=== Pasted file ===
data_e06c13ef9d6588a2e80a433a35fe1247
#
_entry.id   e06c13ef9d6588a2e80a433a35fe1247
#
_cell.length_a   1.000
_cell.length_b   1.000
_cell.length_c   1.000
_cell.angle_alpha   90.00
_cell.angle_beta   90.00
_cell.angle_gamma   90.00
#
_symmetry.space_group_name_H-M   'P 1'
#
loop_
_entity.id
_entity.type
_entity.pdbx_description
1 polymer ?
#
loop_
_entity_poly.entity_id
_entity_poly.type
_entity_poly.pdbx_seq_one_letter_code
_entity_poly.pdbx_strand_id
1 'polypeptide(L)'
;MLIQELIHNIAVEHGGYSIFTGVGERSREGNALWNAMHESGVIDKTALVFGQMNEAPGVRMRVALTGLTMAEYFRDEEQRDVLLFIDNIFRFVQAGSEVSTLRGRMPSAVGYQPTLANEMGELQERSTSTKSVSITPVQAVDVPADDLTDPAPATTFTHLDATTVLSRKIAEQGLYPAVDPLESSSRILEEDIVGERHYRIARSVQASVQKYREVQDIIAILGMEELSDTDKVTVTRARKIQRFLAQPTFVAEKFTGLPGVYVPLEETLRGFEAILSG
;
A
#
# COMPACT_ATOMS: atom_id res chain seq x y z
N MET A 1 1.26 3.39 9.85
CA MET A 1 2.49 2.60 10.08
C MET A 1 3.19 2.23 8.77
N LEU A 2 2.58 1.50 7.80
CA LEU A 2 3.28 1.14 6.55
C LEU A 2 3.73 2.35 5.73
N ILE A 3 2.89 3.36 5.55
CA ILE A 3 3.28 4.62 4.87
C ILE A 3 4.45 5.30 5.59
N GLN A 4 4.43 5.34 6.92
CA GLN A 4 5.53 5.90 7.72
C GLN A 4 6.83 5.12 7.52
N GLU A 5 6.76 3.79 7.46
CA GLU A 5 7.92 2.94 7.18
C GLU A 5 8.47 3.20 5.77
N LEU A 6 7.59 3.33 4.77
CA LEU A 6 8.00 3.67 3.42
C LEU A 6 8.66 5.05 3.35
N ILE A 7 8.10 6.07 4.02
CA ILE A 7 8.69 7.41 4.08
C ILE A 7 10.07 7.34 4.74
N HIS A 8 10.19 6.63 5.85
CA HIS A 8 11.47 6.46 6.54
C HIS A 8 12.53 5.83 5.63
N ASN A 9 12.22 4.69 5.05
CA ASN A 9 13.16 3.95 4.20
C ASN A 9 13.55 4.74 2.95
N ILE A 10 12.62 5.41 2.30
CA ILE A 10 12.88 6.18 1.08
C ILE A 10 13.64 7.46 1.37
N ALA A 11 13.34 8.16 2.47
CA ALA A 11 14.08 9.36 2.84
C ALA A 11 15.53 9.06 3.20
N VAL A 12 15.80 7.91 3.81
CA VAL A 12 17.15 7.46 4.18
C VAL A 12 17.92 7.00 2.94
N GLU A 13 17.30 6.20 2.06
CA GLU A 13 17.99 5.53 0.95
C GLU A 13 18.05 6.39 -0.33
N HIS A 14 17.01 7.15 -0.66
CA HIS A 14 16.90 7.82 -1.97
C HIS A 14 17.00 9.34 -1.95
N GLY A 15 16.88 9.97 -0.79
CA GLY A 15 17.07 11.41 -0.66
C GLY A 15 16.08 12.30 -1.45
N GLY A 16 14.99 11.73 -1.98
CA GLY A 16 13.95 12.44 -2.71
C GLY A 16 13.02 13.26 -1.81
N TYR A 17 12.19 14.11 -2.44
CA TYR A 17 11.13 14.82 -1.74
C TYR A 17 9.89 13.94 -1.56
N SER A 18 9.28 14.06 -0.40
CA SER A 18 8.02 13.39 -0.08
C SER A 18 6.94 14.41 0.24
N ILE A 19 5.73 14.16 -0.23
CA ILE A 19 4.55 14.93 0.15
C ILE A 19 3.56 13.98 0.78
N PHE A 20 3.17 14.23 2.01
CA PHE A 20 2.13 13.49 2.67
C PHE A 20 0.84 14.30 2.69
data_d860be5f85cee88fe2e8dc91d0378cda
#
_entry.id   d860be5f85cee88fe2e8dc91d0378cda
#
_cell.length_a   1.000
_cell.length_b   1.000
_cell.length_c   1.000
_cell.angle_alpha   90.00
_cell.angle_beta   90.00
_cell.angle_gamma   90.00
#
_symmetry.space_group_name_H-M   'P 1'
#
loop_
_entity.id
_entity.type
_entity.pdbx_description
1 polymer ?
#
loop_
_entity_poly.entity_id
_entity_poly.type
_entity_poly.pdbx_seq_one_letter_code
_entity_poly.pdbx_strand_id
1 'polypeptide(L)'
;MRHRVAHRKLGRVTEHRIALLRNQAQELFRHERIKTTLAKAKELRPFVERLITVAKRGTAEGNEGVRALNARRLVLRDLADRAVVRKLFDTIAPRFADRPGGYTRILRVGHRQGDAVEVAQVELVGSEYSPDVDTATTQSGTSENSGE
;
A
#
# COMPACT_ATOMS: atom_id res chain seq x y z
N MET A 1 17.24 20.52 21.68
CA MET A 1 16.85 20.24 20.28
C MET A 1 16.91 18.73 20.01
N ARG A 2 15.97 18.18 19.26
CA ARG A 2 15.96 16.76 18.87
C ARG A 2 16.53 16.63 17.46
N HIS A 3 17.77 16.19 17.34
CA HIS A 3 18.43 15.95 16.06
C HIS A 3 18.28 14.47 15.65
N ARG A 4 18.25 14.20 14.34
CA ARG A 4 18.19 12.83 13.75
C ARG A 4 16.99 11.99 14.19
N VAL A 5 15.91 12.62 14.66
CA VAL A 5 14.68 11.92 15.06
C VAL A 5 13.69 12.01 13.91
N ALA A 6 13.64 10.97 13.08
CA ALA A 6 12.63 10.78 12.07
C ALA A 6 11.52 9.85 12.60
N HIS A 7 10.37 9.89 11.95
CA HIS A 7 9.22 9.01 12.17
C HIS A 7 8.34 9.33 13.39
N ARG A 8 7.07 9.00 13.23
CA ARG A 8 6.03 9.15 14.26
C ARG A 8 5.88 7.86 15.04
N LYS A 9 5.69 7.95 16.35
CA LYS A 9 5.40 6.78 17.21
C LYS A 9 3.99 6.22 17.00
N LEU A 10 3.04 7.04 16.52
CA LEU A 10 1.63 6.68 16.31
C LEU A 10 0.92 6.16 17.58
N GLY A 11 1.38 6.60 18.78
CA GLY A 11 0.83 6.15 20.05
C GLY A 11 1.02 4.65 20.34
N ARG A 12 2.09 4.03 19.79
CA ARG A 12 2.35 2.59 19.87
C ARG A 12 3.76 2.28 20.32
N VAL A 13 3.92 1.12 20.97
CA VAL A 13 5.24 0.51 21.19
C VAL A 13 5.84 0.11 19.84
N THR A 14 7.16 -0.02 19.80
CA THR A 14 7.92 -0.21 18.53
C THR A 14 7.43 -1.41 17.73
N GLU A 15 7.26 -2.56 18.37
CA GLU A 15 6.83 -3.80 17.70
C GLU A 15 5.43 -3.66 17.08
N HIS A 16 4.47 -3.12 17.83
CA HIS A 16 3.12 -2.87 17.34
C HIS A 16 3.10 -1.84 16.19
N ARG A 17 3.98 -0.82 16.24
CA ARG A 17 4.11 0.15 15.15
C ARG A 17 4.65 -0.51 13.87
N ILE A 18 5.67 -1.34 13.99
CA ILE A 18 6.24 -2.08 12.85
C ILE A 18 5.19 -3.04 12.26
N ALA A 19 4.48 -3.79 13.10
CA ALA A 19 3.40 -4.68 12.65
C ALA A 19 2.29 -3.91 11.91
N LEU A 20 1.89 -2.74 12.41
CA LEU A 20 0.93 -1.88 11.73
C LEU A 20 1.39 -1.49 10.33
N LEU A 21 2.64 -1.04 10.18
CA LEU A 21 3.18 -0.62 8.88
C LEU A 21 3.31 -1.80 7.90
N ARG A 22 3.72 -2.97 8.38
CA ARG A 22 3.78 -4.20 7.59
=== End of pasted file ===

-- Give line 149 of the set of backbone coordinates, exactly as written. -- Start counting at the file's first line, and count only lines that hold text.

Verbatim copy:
CA LEU A 10 1.63 6.68 16.31